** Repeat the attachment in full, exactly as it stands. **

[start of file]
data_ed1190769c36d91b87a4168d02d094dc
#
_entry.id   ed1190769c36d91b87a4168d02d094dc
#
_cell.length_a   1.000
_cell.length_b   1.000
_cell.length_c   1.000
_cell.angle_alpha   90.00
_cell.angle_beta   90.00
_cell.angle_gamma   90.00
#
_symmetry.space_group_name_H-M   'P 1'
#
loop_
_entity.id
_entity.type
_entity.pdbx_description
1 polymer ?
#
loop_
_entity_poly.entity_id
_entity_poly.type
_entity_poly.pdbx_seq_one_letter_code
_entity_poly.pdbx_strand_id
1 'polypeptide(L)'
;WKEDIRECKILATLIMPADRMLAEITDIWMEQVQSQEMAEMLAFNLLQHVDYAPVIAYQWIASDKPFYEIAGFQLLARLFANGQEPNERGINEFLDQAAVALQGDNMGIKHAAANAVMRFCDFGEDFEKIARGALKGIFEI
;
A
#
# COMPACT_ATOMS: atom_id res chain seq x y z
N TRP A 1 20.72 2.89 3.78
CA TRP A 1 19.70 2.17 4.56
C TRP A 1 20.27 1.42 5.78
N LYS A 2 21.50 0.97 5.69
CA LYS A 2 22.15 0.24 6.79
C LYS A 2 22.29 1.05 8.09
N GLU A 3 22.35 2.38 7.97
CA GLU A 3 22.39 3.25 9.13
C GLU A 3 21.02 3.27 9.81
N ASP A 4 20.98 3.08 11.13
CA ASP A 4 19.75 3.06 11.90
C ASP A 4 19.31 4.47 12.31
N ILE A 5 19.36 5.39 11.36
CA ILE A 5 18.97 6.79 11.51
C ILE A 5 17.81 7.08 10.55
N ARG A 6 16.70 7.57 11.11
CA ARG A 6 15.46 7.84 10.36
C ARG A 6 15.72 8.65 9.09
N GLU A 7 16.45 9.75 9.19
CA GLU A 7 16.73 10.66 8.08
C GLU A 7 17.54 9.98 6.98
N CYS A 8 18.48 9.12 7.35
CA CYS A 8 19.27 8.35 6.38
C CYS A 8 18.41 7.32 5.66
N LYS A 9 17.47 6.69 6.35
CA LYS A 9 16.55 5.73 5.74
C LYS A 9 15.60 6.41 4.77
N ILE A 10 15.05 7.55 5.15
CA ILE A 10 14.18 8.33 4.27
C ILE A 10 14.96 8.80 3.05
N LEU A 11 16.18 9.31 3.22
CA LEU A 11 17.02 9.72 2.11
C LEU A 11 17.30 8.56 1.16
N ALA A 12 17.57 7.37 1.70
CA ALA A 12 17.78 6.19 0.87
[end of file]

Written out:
data_ed1190769c36d91b87a4168d02d094dc
#
_entry.id   ed1190769c36d91b87a4168d02d094dc
#
_cell.length_a   1.000
_cell.length_b   1.000
_cell.length_c   1.000
_cell.angle_alpha   90.00
_cell.angle_beta   90.00
_cell.angle_gamma   90.00
#
_symmetry.space_group_name_H-M   'P 1'
#
loop_
_entity.id
_entity.type
_entity.pdbx_description
1 polymer ?
#
loop_
_entity_poly.entity_id
_entity_poly.type
_entity_poly.pdbx_seq_one_letter_code
_entity_poly.pdbx_strand_id
1 'polypeptide(L)'
;WKEDIRECKILATLIMPADRMLAEITDIWMEQVQSQEMAEMLAFNLLQHVDYAPVIAYQWIASDKPFYEIAGFQLLARLFANGQEPNERGINEFLDQAAVALQGDNMGIKHAAANAVMRFCDFGEDFEKIARGALKGIFEI
;
A
#
# COMPACT_ATOMS: atom_id res chain seq x y z
N TRP A 1 20.72 2.89 3.78
CA TRP A 1 19.70 2.17 4.56
C TRP A 1 20.27 1.42 5.78
N LYS A 2 21.50 0.97 5.69
CA LYS A 2 22.15 0.24 6.79
C LYS A 2 22.29 1.05 8.09
N GLU A 3 22.35 2.38 7.97
CA GLU A 3 22.39 3.25 9.13
C GLU A 3 21.02 3.27 9.81
N ASP A 4 20.98 3.08 11.13
CA ASP A 4 19.75 3.06 11.90
C ASP A 4 19.31 4.47 12.31
N ILE A 5 19.36 5.39 11.36
CA ILE A 5 18.97 6.79 11.51
C ILE A 5 17.81 7.08 10.55
N ARG A 6 16.70 7.57 11.11
CA ARG A 6 15.46 7.84 10.36
C ARG A 6 15.72 8.65 9.09
N GLU A 7 16.45 9.75 9.19
CA GLU A 7 16.73 10.66 8.08
C GLU A 7 17.54 9.98 6.98
N CYS A 8 18.48 9.12 7.35
CA CYS A 8 19.27 8.35 6.38
C CYS A 8 18.41 7.32 5.66
N LYS A 9 17.47 6.69 6.35
CA LYS A 9 16.55 5.73 5.74
C LYS A 9 15.60 6.41 4.77
N ILE A 10 15.05 7.55 5.15
CA ILE A 10 14.18 8.33 4.27
C ILE A 10 14.96 8.80 3.05
N LEU A 11 16.18 9.31 3.22
CA LEU A 11 17.02 9.72 2.11
C LEU A 11 17.30 8.56 1.16
N ALA A 12 17.57 7.37 1.70
CA ALA A 12 17.78 6.19 0.87